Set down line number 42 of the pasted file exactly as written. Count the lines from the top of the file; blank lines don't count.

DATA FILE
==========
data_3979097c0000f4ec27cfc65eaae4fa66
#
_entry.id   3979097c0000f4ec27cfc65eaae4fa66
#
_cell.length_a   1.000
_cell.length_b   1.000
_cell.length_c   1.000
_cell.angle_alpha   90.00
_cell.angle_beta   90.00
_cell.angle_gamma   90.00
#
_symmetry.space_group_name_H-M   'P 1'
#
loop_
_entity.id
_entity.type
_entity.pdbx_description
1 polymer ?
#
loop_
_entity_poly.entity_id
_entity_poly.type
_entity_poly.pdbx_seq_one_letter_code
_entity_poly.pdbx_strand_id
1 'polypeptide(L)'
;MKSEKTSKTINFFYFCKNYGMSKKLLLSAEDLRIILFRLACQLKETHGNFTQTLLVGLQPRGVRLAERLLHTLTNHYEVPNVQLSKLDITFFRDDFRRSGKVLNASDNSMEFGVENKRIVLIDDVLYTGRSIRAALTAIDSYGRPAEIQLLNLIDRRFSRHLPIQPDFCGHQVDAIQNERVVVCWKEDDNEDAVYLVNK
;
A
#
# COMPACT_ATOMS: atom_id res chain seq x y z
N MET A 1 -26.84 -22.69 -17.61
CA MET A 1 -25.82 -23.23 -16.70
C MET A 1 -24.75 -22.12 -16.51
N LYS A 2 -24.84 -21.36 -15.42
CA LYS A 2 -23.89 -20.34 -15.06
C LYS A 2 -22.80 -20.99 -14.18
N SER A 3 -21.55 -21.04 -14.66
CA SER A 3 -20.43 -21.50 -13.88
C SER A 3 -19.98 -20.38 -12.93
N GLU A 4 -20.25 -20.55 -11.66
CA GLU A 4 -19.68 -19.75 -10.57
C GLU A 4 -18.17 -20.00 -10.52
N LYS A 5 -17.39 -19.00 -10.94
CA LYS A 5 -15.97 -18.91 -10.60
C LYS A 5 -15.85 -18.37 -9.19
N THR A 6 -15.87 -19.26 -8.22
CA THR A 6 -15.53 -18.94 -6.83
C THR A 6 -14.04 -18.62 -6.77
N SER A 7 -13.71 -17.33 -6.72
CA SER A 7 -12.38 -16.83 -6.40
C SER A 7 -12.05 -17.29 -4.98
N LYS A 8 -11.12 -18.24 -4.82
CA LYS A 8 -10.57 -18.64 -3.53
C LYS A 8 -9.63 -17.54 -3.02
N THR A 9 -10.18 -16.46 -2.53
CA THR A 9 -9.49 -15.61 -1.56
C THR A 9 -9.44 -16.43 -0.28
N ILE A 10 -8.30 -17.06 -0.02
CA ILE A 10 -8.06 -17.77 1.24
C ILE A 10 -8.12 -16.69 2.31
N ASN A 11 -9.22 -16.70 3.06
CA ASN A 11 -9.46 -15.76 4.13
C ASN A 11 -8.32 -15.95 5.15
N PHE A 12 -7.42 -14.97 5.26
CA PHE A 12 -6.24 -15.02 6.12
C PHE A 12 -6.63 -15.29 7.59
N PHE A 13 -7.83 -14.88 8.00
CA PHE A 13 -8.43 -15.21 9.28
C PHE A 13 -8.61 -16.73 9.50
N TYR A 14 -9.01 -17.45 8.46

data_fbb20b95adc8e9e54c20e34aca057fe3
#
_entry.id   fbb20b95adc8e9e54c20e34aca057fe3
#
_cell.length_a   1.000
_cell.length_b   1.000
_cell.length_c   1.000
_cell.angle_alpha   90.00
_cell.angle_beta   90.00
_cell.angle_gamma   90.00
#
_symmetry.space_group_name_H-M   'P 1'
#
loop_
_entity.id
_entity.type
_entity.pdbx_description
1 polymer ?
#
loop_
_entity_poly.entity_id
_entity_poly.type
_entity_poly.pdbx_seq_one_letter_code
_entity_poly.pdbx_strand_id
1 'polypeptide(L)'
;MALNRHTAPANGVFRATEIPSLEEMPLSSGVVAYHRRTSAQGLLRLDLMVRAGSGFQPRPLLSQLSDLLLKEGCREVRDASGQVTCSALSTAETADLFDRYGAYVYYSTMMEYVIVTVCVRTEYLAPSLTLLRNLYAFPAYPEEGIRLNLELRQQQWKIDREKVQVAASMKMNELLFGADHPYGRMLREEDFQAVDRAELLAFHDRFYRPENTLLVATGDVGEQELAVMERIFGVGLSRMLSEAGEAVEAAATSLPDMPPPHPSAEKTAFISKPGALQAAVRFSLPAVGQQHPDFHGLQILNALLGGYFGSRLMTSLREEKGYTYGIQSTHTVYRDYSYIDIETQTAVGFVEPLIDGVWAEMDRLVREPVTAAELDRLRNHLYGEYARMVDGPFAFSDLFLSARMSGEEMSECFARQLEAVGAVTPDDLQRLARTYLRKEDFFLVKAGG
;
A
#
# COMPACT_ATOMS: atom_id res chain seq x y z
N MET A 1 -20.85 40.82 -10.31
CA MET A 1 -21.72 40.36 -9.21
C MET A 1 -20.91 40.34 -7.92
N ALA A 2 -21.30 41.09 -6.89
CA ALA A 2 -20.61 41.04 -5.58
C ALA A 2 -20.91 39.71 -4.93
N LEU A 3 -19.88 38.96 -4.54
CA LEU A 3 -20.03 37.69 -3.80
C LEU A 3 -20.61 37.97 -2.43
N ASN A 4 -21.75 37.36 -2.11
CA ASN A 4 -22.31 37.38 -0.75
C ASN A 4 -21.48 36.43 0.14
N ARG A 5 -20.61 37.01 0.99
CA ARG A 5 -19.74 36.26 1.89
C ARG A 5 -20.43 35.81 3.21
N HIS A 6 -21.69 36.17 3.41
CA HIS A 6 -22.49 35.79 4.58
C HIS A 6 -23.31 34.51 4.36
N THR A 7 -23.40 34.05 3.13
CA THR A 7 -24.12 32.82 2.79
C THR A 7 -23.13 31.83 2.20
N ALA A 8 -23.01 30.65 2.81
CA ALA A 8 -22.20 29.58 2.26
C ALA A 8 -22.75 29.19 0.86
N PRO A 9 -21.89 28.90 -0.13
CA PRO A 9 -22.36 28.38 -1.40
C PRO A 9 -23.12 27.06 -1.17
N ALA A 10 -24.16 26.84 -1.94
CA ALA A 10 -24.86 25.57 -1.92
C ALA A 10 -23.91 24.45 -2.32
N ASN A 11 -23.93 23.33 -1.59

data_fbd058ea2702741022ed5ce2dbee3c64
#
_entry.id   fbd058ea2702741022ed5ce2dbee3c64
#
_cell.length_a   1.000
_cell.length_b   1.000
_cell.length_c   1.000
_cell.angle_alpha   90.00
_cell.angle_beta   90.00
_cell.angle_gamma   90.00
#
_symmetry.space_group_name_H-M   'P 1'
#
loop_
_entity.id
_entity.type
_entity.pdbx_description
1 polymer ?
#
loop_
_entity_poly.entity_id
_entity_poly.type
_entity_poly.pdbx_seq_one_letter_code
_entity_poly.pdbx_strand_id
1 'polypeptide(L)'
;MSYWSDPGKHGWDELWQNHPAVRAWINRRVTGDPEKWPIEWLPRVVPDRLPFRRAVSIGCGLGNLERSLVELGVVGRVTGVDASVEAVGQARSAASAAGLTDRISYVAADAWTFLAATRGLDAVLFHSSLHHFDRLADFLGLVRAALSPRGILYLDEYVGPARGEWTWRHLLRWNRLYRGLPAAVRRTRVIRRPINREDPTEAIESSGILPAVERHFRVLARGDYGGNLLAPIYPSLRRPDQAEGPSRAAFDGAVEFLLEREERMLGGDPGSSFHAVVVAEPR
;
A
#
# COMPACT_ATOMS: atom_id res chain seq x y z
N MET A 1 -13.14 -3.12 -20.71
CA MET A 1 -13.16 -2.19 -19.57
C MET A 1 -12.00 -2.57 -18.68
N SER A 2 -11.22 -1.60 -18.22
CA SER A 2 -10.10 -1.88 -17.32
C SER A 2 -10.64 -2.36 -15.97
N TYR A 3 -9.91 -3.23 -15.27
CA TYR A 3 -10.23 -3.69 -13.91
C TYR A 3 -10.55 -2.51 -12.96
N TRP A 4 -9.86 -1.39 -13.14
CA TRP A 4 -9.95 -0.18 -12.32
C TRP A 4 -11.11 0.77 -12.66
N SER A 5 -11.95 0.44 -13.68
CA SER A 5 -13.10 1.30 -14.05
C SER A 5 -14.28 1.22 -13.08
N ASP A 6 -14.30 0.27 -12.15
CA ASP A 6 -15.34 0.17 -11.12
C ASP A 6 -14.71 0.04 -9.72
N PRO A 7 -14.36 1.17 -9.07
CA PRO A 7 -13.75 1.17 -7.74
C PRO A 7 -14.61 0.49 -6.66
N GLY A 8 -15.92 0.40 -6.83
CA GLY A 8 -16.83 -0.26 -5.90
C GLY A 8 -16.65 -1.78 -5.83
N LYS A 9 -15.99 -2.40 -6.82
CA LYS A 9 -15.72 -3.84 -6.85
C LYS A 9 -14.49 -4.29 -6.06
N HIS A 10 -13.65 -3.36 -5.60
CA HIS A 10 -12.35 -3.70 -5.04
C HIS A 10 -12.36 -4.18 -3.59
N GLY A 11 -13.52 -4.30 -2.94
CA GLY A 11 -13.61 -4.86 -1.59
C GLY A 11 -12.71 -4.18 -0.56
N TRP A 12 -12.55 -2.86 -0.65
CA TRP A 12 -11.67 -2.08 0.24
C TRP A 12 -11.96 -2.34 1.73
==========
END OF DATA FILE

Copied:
C GLU A 4 -18.17 -20.00 -10.52